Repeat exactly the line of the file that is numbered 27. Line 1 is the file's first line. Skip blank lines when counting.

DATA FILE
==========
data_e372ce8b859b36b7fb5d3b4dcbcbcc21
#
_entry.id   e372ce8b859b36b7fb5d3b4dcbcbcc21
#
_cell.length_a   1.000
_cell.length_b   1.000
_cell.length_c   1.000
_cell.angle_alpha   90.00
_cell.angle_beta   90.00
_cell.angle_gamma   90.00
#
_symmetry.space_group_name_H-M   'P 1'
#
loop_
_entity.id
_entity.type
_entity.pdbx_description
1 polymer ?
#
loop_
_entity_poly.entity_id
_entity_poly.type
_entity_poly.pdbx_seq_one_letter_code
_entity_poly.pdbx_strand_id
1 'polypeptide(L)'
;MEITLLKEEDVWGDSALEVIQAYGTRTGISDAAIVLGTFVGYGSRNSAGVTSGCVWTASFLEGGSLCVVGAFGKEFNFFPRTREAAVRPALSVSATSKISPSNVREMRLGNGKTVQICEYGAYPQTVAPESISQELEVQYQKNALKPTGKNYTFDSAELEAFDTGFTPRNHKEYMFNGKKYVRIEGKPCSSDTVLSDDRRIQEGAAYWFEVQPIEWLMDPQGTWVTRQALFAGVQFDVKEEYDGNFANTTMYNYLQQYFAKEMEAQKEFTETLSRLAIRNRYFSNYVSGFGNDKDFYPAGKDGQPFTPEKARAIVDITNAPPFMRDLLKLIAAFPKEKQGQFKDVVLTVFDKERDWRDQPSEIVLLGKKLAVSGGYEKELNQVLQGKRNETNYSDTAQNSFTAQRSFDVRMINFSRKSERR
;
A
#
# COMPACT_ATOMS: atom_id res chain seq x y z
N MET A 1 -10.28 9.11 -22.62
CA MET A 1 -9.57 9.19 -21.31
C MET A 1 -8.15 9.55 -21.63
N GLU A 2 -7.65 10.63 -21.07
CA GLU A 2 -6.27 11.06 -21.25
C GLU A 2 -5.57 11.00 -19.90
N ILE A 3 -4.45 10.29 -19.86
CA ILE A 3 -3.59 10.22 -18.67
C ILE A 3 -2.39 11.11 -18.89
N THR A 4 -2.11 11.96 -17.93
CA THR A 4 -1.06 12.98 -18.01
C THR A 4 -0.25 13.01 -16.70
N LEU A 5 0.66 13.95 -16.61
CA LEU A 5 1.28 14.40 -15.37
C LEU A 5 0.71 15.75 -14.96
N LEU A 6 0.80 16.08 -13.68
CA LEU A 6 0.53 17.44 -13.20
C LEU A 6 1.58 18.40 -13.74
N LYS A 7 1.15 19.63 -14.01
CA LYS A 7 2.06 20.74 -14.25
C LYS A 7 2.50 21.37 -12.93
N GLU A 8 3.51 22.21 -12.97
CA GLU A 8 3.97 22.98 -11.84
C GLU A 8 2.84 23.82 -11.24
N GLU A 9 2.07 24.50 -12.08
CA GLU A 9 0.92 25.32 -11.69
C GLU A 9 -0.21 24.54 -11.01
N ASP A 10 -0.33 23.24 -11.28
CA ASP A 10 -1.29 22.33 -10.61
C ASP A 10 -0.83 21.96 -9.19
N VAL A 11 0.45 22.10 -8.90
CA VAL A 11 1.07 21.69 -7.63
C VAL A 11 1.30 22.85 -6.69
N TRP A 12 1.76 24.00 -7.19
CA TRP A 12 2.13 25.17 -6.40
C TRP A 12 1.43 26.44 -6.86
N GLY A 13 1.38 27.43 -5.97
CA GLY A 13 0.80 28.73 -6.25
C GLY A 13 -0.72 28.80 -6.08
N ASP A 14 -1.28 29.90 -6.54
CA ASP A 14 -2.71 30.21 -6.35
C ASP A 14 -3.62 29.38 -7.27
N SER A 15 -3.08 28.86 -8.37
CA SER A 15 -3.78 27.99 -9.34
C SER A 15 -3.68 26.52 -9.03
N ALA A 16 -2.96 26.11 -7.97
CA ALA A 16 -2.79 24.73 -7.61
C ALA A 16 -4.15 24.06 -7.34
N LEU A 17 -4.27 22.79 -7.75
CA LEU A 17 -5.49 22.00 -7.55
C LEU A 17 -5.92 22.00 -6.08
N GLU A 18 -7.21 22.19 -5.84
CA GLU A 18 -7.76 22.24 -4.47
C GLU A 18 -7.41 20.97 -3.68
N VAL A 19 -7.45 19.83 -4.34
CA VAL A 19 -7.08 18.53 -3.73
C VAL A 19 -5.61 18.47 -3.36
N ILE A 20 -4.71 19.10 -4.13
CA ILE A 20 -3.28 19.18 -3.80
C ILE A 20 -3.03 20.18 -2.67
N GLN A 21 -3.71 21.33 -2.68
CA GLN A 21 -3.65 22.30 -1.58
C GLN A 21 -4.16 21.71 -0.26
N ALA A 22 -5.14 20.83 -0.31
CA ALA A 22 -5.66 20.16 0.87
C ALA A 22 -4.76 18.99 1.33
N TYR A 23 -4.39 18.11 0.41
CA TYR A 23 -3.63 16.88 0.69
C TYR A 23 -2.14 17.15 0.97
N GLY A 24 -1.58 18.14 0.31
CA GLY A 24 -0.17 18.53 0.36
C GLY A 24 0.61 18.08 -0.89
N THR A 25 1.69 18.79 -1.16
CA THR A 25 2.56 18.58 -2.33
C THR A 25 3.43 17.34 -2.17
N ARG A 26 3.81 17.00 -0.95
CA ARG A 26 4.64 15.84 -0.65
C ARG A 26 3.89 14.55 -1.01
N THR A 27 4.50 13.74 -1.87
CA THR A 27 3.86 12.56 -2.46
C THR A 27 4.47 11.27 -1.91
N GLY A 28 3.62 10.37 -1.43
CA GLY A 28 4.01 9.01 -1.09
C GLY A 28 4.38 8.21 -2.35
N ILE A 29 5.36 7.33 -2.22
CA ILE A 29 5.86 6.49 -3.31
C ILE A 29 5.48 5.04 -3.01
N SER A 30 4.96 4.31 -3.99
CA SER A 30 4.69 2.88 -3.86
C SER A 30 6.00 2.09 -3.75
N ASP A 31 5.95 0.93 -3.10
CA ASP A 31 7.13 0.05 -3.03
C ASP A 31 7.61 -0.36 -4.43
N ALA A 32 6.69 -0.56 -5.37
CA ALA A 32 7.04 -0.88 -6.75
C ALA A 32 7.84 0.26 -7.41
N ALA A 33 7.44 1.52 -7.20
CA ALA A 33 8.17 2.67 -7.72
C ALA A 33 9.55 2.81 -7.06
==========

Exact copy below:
;